Common Construction Workplace Injuries

 Thankfully, we’ve seen a lot of improvements in what used to be very dangerous jobs; from mining and railroad construction to building high rises and homes, we’ve come to realize ways we can prevent injuries from happening in the first place.

Common Construction Workplace Injuries

Making Jobs Safer

The introduction of labor laws eliminated the practice of child labor in the 1920s and started to make many jobs safer. However, without constant diligence, some jobs still put us at risk when we clock in every day.

Top Injuries in Construction

According to the Occupational Safety and Health Administration (OSHA), on-the-job deaths in 2019 were recorded at 5,333, with 20% of those deaths being in the field of construction.

Top 5 OSHA Violations in 2019-2020

  • Fall Protection Violations
  • Hazard Communication Violations
  • Respiratory Protection Violations
  • Scaffolding Requirement Violations
  • Ladders Use Violations

Violating the workplace safety practices established and regulated by OSHA can result in myriad injuries, with the most common in construction being related to falls from a solid structure, scaffolding, or ladder.

Other common construction site injuries include: 

  • Electric shock
  • Burns
  • Repetitive motion injuries
  • Exposure injuries (due to not wearing proper protective gear)
  • Reaction to extreme heat or cold

In landscaping, the most common injuries reported are as follows:

  • Lacerations, cuts, or amputations from plants or equipment
  • Heat-related illnesses such as dehydration, heat exhaustion, or heat stroke
  • Exposure to harmful chemicals
  • Lifting and hunching postures
  • Loss of hearing (due to machinery used)

Improving your yard or building a new patio doesn’t come without risk for workers. If you’re having work done on your home to improve your outdoor living space, there are things you can do to help create a safe environment, although it is not your responsibility to ensure the workers are practicing workplace safety.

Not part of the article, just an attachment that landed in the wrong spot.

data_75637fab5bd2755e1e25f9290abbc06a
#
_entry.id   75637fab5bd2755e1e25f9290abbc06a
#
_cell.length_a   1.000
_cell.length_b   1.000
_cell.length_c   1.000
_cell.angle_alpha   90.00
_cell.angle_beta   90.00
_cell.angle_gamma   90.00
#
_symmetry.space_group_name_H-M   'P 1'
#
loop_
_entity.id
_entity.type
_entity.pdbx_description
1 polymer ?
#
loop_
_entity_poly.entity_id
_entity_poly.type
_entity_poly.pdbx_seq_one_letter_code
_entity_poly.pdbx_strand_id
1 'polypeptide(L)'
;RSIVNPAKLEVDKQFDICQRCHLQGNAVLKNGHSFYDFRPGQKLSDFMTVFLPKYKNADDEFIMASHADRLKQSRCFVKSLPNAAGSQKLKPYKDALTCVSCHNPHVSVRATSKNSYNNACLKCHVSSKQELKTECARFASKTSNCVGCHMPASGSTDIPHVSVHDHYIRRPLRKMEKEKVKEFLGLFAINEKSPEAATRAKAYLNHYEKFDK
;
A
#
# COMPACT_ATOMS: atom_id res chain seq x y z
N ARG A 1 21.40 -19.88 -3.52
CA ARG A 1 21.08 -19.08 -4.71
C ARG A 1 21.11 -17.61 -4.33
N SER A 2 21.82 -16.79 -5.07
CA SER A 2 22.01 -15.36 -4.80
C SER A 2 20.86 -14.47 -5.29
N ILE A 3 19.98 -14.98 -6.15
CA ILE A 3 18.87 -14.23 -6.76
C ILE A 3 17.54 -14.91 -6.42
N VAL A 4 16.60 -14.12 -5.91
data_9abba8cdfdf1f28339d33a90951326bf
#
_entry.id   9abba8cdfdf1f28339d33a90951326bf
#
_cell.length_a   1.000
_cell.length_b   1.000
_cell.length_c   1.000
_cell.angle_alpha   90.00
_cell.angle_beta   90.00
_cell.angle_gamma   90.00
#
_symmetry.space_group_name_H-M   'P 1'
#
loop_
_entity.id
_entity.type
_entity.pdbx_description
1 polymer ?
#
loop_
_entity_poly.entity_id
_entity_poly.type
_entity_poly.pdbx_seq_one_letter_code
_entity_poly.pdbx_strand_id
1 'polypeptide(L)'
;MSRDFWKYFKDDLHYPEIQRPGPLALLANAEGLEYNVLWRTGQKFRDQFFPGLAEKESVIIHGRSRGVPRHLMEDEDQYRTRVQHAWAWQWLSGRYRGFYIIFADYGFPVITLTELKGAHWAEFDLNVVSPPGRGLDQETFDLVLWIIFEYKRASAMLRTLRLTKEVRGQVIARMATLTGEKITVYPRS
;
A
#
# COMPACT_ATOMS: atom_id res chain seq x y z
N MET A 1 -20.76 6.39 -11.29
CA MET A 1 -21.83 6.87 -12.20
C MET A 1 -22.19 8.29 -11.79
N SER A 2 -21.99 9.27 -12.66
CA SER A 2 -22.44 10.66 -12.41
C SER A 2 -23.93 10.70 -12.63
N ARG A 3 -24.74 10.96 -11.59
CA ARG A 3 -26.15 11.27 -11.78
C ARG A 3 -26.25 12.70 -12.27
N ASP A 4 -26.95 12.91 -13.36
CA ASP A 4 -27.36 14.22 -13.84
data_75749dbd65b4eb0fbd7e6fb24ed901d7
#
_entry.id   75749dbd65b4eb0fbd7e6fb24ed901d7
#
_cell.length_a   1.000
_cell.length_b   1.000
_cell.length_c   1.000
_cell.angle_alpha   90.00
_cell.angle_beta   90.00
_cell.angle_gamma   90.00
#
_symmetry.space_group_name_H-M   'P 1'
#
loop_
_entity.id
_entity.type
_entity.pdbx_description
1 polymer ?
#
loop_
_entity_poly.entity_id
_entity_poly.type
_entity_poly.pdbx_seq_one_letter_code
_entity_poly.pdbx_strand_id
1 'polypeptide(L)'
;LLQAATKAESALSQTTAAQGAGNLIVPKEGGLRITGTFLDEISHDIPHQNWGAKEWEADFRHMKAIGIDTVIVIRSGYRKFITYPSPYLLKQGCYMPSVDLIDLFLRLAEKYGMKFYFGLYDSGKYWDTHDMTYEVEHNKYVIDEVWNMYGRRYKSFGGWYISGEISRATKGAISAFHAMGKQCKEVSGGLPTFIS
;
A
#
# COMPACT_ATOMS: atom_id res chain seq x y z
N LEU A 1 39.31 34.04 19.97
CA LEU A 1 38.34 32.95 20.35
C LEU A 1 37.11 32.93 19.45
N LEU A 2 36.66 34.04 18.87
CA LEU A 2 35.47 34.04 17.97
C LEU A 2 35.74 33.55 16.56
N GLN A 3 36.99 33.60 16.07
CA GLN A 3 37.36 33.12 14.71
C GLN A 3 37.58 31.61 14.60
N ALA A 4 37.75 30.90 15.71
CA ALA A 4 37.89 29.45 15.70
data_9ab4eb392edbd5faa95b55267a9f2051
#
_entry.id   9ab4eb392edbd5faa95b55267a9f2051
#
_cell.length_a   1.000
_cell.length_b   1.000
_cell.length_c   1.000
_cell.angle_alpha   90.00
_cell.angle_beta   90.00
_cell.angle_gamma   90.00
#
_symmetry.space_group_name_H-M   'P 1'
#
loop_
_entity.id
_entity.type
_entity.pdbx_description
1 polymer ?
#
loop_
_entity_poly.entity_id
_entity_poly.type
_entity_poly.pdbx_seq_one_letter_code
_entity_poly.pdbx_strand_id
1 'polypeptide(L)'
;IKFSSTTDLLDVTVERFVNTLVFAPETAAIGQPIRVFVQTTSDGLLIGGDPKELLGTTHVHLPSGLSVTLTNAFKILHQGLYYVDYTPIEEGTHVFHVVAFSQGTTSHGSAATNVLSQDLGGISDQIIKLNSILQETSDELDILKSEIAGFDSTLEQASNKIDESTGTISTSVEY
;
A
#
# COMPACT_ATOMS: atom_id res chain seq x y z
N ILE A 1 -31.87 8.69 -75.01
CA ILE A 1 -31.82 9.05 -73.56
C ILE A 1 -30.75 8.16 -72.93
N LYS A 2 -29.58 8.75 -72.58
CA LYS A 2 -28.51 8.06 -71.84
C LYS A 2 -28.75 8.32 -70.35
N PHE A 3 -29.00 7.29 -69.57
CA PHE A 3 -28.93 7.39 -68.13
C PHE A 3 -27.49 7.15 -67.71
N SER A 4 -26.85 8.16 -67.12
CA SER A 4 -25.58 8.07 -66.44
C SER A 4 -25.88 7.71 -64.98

• Keep pets and children away from the worksite
  • Remove outdoor toys and furniture so there are clear paths for workers
  • Unlock gates so the crew has access to necessary areas without obstruction
  • Consider providing drinks throughout the day (cold during summer, warm during winter)

Avoiding Construction Injuries

In general, there are a lot of practices in place to help avoid construction site injuries. It may seem overkill to have daily meetings to discuss the conditions and expectations of the workplace, but it’s worth saving lives.

  • Provide adequate safety training
  • Provide and use protective gear - reflective clothing, eye protection, gloves, hard hats, etc...
  • Hold daily safety meetings
  • Keep a tidy workspace - properly dispose of trash or recyclable materials
  • Allow adequate time for completing projects
  • Allow for breaks to refuel and get out of inclement weather
  • Perform regular equipment maintenance and site inspections
  • Look for early warning signs (malfunctioning equipment, dangerous working conditions)
  • Have clear signals to communicate warnings - signage and verbiage

Dangerous Jobs That No Longer Exist

Thanks to improved technology and labor laws that regulate working conditions, there are a lot of dangerous jobs that have gone the way of the dinosaurs. 

Breaker Boy